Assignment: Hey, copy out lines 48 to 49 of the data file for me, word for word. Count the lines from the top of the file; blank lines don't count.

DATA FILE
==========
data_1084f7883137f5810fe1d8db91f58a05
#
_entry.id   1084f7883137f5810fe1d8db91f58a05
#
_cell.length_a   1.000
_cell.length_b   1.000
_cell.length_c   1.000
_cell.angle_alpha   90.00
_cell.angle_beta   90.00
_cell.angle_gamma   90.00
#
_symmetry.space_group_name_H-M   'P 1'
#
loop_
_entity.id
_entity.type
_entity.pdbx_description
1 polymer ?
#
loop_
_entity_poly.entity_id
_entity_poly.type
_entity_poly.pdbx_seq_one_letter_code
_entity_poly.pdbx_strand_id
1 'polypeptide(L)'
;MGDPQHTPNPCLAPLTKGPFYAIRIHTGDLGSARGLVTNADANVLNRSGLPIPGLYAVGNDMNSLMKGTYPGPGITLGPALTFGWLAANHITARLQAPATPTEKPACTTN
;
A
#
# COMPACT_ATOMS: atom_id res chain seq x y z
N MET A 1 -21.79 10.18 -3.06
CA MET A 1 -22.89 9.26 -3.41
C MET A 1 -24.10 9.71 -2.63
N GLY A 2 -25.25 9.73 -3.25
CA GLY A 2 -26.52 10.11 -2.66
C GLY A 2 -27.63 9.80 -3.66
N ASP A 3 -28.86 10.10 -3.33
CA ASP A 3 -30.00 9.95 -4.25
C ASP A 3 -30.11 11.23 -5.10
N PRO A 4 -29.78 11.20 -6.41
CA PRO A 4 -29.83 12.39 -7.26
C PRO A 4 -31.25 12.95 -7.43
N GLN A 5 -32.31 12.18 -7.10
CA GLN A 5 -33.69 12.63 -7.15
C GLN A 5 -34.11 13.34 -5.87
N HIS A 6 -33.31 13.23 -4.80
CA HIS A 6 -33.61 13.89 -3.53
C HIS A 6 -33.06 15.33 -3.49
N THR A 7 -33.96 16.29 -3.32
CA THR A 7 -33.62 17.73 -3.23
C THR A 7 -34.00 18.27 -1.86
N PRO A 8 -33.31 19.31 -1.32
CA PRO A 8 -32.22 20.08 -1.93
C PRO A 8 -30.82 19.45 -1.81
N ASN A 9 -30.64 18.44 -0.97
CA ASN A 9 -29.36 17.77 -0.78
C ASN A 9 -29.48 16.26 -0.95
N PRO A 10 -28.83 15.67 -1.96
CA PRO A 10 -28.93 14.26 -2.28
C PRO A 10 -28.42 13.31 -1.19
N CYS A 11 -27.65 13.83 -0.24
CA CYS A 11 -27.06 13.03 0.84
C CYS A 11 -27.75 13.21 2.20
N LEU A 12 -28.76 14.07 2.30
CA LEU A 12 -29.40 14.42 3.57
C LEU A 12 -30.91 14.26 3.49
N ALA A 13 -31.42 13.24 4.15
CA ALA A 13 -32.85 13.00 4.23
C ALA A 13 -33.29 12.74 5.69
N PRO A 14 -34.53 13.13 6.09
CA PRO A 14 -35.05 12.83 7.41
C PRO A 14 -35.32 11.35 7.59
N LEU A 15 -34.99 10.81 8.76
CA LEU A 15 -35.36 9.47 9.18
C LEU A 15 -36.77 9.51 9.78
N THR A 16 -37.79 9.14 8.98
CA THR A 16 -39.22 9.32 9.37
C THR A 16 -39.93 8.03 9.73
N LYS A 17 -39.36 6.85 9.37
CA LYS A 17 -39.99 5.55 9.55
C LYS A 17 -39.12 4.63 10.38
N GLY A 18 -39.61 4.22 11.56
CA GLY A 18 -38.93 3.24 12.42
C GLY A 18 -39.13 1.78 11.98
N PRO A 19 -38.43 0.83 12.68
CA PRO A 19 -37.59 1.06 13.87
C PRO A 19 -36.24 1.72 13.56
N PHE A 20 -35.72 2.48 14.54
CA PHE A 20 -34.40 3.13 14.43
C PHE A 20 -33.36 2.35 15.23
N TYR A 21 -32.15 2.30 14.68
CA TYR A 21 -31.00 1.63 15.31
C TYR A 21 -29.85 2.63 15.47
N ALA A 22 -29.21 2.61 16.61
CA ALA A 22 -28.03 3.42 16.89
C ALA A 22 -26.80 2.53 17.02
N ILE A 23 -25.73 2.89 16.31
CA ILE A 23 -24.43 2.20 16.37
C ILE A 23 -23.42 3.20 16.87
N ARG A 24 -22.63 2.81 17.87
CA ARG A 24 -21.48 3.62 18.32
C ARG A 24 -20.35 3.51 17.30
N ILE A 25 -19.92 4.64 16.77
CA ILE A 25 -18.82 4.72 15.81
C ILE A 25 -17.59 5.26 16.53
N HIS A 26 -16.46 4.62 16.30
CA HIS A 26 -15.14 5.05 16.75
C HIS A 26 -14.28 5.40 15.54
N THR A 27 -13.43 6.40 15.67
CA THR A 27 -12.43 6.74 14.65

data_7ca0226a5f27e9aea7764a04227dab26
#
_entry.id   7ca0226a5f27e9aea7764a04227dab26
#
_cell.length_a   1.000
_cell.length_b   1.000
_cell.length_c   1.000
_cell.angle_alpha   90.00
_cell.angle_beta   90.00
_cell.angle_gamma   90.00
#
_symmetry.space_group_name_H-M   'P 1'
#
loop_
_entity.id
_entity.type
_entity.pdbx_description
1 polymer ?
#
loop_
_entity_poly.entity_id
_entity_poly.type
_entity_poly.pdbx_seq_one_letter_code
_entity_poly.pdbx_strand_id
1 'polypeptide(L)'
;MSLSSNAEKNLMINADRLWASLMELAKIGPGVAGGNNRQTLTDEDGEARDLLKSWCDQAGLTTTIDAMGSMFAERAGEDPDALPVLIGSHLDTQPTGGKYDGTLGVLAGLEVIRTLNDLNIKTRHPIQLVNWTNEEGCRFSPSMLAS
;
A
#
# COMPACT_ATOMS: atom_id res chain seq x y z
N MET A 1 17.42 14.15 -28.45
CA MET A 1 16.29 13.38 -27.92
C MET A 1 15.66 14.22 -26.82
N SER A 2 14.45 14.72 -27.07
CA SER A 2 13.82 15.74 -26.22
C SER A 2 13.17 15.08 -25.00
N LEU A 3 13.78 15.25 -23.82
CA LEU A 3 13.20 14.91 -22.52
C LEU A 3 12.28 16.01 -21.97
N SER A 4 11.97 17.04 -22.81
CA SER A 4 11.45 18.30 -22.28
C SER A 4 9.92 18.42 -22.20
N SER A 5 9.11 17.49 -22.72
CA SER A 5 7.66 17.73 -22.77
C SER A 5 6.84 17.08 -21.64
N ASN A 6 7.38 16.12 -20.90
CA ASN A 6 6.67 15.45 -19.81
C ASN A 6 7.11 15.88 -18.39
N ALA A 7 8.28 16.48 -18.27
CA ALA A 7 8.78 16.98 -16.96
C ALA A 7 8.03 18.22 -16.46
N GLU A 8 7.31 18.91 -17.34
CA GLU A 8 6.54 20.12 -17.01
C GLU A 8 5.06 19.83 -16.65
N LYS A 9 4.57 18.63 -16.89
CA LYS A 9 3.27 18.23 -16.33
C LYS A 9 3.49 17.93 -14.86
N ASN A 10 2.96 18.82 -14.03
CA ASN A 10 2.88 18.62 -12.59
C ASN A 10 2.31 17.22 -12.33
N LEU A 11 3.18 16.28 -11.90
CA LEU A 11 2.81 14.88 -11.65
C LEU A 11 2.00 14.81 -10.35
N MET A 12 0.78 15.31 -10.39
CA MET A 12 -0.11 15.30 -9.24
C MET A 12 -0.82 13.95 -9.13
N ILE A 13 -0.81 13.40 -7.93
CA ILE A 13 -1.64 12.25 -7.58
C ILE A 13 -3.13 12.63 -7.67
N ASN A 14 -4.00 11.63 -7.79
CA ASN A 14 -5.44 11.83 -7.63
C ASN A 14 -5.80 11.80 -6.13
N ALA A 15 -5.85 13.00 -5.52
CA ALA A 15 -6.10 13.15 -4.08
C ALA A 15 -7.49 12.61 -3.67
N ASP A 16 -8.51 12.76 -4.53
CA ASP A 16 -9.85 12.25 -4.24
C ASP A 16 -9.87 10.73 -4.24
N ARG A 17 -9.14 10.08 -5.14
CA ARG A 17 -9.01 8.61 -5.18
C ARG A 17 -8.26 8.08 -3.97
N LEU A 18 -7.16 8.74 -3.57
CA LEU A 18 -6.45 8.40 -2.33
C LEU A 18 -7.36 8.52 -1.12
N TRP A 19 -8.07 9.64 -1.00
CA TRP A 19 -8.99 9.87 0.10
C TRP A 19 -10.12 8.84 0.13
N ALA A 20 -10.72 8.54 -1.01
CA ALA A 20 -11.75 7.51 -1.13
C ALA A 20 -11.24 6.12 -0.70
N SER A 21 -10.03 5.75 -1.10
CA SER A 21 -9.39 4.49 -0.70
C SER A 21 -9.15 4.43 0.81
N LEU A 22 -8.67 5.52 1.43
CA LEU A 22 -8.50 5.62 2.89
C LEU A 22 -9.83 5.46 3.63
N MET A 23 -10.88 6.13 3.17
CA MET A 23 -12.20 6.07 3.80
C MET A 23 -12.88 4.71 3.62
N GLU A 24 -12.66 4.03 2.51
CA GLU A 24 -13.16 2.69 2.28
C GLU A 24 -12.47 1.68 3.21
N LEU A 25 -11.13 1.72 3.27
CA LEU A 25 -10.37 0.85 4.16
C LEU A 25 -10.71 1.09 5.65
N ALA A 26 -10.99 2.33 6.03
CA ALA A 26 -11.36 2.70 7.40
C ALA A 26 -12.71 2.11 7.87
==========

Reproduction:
C HIS A 6 -33.06 15.33 -3.49
N THR A 7 -33.96 16.29 -3.32